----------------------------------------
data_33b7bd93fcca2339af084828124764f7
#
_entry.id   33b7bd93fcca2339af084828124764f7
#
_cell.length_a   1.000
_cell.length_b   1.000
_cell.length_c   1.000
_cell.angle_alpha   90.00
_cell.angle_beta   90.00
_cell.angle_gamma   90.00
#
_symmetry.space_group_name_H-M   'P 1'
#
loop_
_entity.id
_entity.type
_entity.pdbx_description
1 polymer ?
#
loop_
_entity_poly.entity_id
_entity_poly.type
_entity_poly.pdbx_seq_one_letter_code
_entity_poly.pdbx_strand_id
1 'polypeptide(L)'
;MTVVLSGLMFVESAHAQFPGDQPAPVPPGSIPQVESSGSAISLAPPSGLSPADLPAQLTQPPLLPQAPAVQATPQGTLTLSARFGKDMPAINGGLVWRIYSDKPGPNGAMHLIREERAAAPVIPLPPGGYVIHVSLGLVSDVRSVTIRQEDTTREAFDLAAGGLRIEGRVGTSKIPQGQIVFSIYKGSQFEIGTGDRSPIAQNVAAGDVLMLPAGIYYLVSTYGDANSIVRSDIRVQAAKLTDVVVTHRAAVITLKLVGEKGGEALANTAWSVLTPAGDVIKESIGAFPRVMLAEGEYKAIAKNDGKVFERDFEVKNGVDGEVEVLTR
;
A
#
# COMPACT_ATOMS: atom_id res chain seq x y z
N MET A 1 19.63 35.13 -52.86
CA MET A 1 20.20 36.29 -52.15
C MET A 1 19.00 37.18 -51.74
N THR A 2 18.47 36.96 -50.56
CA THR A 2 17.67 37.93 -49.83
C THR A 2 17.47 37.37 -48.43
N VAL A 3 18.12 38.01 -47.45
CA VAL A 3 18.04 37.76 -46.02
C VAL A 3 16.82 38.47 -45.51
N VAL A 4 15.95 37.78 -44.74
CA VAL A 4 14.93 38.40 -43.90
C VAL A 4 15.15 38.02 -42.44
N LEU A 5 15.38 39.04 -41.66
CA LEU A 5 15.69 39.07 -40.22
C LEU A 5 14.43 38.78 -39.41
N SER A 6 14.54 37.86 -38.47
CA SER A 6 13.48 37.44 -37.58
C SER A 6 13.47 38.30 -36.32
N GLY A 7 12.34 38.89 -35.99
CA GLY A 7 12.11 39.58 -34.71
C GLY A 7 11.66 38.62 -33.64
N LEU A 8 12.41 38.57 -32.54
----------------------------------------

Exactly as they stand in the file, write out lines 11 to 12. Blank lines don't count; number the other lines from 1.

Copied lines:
#
_symmetry.space_group_name_H-M   'P 1'